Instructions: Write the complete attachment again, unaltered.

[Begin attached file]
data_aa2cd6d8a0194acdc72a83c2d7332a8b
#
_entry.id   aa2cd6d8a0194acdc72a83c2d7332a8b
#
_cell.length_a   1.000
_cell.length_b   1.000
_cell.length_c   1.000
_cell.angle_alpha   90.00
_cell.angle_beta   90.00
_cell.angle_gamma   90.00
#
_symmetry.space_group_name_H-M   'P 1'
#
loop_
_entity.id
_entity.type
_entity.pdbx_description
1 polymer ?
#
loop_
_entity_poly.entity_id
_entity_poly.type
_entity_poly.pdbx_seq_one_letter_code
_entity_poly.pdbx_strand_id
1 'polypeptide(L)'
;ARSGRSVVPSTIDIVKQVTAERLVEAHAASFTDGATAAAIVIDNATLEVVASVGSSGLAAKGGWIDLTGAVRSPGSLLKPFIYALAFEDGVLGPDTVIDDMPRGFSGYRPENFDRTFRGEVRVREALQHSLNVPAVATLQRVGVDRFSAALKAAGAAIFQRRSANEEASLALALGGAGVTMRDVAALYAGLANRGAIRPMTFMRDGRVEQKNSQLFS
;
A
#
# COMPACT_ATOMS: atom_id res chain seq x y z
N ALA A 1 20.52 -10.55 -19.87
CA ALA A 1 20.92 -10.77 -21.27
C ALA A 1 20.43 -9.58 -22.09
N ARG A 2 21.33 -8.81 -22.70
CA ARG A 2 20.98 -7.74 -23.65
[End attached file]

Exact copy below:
data_aa2cd6d8a0194acdc72a83c2d7332a8b
#
_entry.id   aa2cd6d8a0194acdc72a83c2d7332a8b
#
_cell.length_a   1.000
_cell.length_b   1.000
_cell.length_c   1.000
_cell.angle_alpha   90.00
_cell.angle_beta   90.00
_cell.angle_gamma   90.00
#
_symmetry.space_group_name_H-M   'P 1'
#
loop_
_entity.id
_entity.type
_entity.pdbx_description
1 polymer ?
#
loop_
_entity_poly.entity_id
_entity_poly.type
_entity_poly.pdbx_seq_one_letter_code
_entity_poly.pdbx_strand_id
1 'polypeptide(L)'
;ARSGRSVVPSTIDIVKQVTAERLVEAHAASFTDGATAAAIVIDNATLEVVASVGSSGLAAKGGWIDLTGAVRSPGSLLKPFIYALAFEDGVLGPDTVIDDMPRGFSGYRPENFDRTFRGEVRVREALQHSLNVPAVATLQRVGVDRFSAALKAAGAAIFQRRSANEEASLALALGGAGVTMRDVAALYAGLANRGAIRPMTFMRDGRVEQKNSQLFS
;
A
#
# COMPACT_ATOMS: atom_id res chain seq x y z
N ALA A 1 20.52 -10.55 -19.87
CA ALA A 1 20.92 -10.77 -21.27
C ALA A 1 20.43 -9.58 -22.09
N ARG A 2 21.33 -8.81 -22.70
CA ARG A 2 20.98 -7.74 -23.65